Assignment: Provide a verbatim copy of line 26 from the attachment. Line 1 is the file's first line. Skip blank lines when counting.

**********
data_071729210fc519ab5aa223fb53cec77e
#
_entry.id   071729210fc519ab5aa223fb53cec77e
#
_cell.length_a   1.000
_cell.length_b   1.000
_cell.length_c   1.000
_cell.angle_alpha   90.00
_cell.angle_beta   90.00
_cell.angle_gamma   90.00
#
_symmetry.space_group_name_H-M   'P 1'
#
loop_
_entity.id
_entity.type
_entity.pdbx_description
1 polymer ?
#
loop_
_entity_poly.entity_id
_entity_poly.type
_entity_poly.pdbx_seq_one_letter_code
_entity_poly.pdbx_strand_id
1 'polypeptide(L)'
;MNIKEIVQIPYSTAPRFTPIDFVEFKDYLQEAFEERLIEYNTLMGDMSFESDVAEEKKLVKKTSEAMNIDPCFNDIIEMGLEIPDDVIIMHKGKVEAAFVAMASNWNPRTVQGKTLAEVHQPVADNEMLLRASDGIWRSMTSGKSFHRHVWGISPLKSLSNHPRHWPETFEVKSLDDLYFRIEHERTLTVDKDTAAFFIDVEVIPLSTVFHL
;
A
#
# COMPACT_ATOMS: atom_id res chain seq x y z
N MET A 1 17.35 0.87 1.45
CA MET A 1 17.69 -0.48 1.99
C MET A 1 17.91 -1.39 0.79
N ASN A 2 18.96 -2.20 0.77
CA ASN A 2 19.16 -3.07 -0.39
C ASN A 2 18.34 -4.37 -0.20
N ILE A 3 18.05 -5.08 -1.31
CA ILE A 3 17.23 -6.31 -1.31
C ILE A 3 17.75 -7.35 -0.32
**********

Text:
;MNIKEIVQIPYSTAPRFTPIDFVEFKDYLQEAFEERLIEYNTLMGDMSFESDVAEEKKLVKKTSEAMNIDPCFNDIIEMGLEIPDDVIIMHKGKVEAAFVAMASNWNPRTVQGKTLAEVHQPVADNEMLLRASDGIWRSMTSGKSFHRHVWGISPLKSLSNHPRHWPETFEVKSLDDLYFRIEHERTLTVDKDTAAFFIDVEVIPLSTVFHL